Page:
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Showing posts from December, 2014

Book Review: The Sociopath Next Door by Martha Stout, ph.d.

If 1 in every 25 Americans is a sociopath, as this book suggests, then there must be five sociopaths in my grade alone.  My friends and I have our suspicions, but it's probably best not to tell y'all until we've concluded our investigations.   
     In all seriousness, this book was fascinating.  I learned why sociopaths thrive in Western countries, and that there are different kinds of sociopaths - some are violent, some are slick and charming, some are confrontational, some are driven by jealousy.  The writer, Martha Stout, is a clinical psychologist, and she intersperses true stories of sociopaths, probably first narrated to her by her clients, with chapters of data and reasoning, which was a great way to build the book because if a text doesn't tell me a story, I get bored (unless it's phenomenally written, of course).
     I have only two problems with the book.  One is the writing style, which is fine but not beautiful.  Understandably, the author's point …

A 'Wonderful' Interview with William Zinsser

I don't know if anybody remembers this, but months ago I reviewed a book called On Writing Well by William Zinsser.  Well, life must be even weirder than I thought, because a family friend who reads this blog is connected to Mr. Zinsser, and she sent him my review.  Last Sunday I was in bed (at 10 o'clock, because I take and treasure every chance I get to sleep) when my mom came in with the phone.  It played back a voice mail from WILLIAM ZINSSER, saying how much he liked my review.  He even gave me his number so I could call him back.       Do any of you have remember that scene from The Fault in Our Stars when Hazel gets a letter from her favorite author, inviting her to visit?  My joy at getting this call, and the invitation to return it, was equal if not greater.  I had to pace and gibber for a while before I could go back to bed.  I spent the rest of the week plotting my response, and decided that I could not waste this opportunity - I had to interview Mr. Zinsser for my …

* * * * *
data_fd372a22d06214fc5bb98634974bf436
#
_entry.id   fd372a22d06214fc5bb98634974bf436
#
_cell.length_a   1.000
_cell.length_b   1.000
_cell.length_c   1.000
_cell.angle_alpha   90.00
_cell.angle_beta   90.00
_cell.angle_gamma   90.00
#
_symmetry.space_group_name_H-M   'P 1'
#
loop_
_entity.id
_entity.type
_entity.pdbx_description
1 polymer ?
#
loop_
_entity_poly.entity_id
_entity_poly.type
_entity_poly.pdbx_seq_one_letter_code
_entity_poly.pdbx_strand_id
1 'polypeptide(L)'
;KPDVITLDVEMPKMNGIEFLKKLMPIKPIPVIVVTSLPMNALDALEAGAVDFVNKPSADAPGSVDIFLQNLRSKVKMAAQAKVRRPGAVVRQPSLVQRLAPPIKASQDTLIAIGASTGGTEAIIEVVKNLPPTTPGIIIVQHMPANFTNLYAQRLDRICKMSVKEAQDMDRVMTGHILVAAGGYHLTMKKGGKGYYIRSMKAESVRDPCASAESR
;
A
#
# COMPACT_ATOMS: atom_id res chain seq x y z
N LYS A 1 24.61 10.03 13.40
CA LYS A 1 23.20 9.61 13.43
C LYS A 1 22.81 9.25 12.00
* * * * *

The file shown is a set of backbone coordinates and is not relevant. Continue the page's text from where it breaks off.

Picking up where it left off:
Book Review: Reading Lolita in Tehran by Azar Nafisi

Reading this book made me remember all the thousands of reasons why I love to read.
     It is a memoir, but it could also double as Sparknotes - if Sparknotes were about 1000 times more tantalizing and thought-provoking - for classic novels such as Daisy Miller by Henry James, Pride and Prejudice by Jane Austen, and, yes, Lolita by Vladimir Nabokov.  This makes sense because, in this memoir, author Nafisi chooses to remember a book club she created and nurtured during the early years of the Islamic Republic in Tehran, Iran, after quitting her second university job since the Revolution.  In case you didn't know - and my own knowledge of this time period was embarrassingly sparse before I read this book - Iran became a theocracy in 1979 after religious leaders overthrew and ushered out the old Shah monarchy.  Many Iranians hoped that the new government would be an improvement over the old because the Ayatollah, their new leader, promised to preserve their culture and prevent We…